We awoke at 5:00am in our Amritsar hotel and checked the status of our train; it was running over six hours late! Luckily the India railway app is reliable and overall awesome, so we went back to sleep and got on our train at around 12:30pm. After a twelve-hour train ride, and an amazing visit with a family from Delhi, we arrived at our hotel in Agra just before 2:00am. We were anxious to hit the sheets. The hotel manager checked us in and showed us to our room. Our top floor room was fairly dirty, smelly and home to a number of mosquitos, but it did afford us a spectacular view of the Taj Malhal. It cost us 850 rupees a night or $17 CAD. The breakfast we had was tasty, reasonably priced and we got to stare at the Taj while we ate. Here is a photo of our view, however it truly does an injustice to what our eyes were experiencing.
We ventured out and made our first stop at the Agra Fort railway station. After painlessly purchasing our onward tickets, we visited Agra Fort, a beautiful ninety-four acre collection of palaces and gardens surrounded by a large fortification. Historically, Agra had been an important city for a long time and a fortress existed here since the eleventh century. The fort’s interior as it is today was created mostly by the same man who built the Taj Mahal and the Red Fort in Delhi, Shah Jahan in the 1600’s. He destroyed many buildings inside the fort that were of Bengali and Gujarati design, which were made from sand stone and replaced them with marble structures. The loveliest view from the fort was that of the magnificent Yamuna River and the Taj Mahal resting peacefully at its side. (see more photos on our Facebook Page)
After walking throughout the Fort, we departed and got a tuktuk to drive us across the river to the Mehtab Bagh, which translates to Moonlight Garden. Though a couple of travellers have spread myths that a “Black Taj” was supposed to have been built here, these have since been dismissed. The site was planned and created by Mughal Emperor Babur as a symmetrical, square garden, the last of eleven along the Yamuna River. Over a hundred years later, Shah Jahan recognized the site as a perfect place to view the Taj Mahal. In its day, it had plaster walkways and many pools and fountains. Though the modern garden itself was somewhat of a disappointment, perhaps due to the time of year, we did receive a beautiful view of the Taj Mahal from across the Yamuna River. Since it cost us one hundred rupees each to get in and two eighty rupee tuktuk rides, I would suggest skipping this excursion, especially if you are short on time, money or both.
We headed back to the Taj Mahal and paid our entry fee. Still incredibly reasonable by western standards, the Taj is definitely the most expensive site to visit in India; the tourist entry ticket costs 750 rupees or $15.00CAD. To our annoyance, we learned that our Taj Mahal ticket gained us entry to Agra Fort, so we wasted four dollars on those tickets early. Another annoyance is the perpetual hounding from shop owners and tuktuk drivers trying to get money out of us. One fellow traveller said it best, it’s like we are coins with legs walking around the city. While we’ve experienced this throughout India, Agra had definitely been the most aggressive. Brushing that off, we entered the Taj Mahal complex.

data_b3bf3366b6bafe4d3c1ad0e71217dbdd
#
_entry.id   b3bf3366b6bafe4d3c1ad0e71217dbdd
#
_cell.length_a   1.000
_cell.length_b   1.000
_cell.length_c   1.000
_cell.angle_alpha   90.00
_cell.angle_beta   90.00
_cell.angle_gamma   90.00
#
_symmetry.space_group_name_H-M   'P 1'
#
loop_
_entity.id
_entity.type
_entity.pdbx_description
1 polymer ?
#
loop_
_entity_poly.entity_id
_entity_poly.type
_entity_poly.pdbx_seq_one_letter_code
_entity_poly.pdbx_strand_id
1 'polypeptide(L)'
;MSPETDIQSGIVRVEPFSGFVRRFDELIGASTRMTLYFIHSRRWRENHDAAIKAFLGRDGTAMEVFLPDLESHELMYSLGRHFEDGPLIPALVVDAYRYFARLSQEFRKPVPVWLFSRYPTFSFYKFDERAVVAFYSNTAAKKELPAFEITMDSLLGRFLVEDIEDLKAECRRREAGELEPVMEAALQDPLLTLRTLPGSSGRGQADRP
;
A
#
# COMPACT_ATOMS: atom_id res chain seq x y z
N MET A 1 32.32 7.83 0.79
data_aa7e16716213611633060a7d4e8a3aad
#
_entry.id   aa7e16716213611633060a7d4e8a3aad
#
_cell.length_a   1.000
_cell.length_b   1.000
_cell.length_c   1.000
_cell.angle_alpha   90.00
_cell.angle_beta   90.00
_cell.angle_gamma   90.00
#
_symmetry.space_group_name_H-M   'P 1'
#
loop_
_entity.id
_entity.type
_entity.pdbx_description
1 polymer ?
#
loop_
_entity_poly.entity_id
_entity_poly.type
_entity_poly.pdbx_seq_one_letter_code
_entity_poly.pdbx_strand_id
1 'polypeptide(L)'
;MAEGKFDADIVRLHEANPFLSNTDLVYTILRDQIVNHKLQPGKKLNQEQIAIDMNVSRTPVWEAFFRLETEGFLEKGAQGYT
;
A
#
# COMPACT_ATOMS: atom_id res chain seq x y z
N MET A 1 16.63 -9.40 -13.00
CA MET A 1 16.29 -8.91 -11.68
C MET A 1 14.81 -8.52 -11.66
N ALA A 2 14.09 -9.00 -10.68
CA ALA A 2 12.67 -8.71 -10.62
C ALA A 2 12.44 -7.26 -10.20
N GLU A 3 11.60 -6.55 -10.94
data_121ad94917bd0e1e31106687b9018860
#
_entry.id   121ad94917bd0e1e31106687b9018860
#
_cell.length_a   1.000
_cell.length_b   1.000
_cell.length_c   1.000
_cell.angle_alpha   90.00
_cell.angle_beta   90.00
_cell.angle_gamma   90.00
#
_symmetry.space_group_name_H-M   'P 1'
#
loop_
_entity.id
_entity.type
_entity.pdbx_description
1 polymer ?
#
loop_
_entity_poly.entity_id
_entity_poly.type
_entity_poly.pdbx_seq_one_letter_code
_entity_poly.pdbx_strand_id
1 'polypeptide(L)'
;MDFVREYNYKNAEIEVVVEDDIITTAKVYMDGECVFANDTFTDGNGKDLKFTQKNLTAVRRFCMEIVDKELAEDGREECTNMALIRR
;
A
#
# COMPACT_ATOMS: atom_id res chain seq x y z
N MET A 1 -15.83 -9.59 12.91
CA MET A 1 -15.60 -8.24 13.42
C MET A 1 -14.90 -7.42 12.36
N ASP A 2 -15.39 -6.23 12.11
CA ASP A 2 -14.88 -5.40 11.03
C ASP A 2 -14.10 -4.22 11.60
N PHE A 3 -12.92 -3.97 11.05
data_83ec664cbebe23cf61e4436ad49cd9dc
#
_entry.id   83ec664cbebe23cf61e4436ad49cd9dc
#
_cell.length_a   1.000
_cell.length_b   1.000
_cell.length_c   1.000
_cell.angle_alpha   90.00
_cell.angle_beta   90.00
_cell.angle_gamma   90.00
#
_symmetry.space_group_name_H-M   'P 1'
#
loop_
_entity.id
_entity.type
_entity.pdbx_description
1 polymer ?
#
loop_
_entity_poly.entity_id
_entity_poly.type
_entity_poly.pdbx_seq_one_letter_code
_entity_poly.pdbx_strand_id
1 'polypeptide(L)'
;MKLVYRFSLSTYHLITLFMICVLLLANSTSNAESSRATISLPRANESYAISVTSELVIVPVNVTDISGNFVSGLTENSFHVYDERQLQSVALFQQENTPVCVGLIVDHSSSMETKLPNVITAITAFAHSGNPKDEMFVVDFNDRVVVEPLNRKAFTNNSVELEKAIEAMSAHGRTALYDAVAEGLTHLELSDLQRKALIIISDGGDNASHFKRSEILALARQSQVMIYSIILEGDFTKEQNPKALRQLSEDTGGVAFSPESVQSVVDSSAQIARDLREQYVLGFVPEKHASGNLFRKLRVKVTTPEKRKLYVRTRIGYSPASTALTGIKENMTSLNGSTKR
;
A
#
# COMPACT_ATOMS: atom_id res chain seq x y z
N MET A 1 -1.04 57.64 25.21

I don’t want to come across overly cynical, but while I did enjoy seeing the world wonder from outside its gates, once you get inside the complex, the Taj Mahal is probably the least romantic place in the world and definitely ranks as one of my less favourable experiences in India. Aside from the mass of tourists, the annoying touts and salesmen and the high ticket price, it was was dispiriting to see the hundreds of couples spending countless minutes crafting the perfect intimate moment, uniquely theirs, to be immortalized on camera. Since I’m running down the beach, kicking everyone’s sandcastle, I’ll also mention that the romantic Taj Mahal was built for Shah Jahan’s favourite of three wives after her death. She died giving birth to their fourteenth child. While this kind of takes away the magic for me, it was moving knowing the two were buried there, side by side. Passages from the Qur’an can be found throughout the complex and the gate reads,
“O Soul, thou art at rest. Return to the Lord at peace with Him, and He at peace with you.”
Even though this wasn’t my favourite place, we took our own smiling selfies and truly enjoyed the delicate artistry and precise architecture. I marvelled at the feat it must have been, to take all that marble out of the earth’s belly and craft it into a such a large masterpiece, especially in the middle of the 1600’s. It has been estimated that 22,000 labourers, artists and stone cutters worked on creating the Taj Mahal. Interestingly, Islamic law states that burials are not to be elaborately decorated, so the couple’s actual sarcophagi are hidden below the false graves which are open to the public.
We went back to our room and although our hotel was friendly and accommodating, the staff smoked cigarettes day and night. The smoke made its way into our room easily and my asthma did not enjoy it. In addition to this, the city of Agra is fairly polluted and I became pretty sick, developing a chest infection or bronchitis that would stay with me for a week or more. None the less, our few days in Agra, though not the most enjoyable, were an adventure we would not have wanted to miss!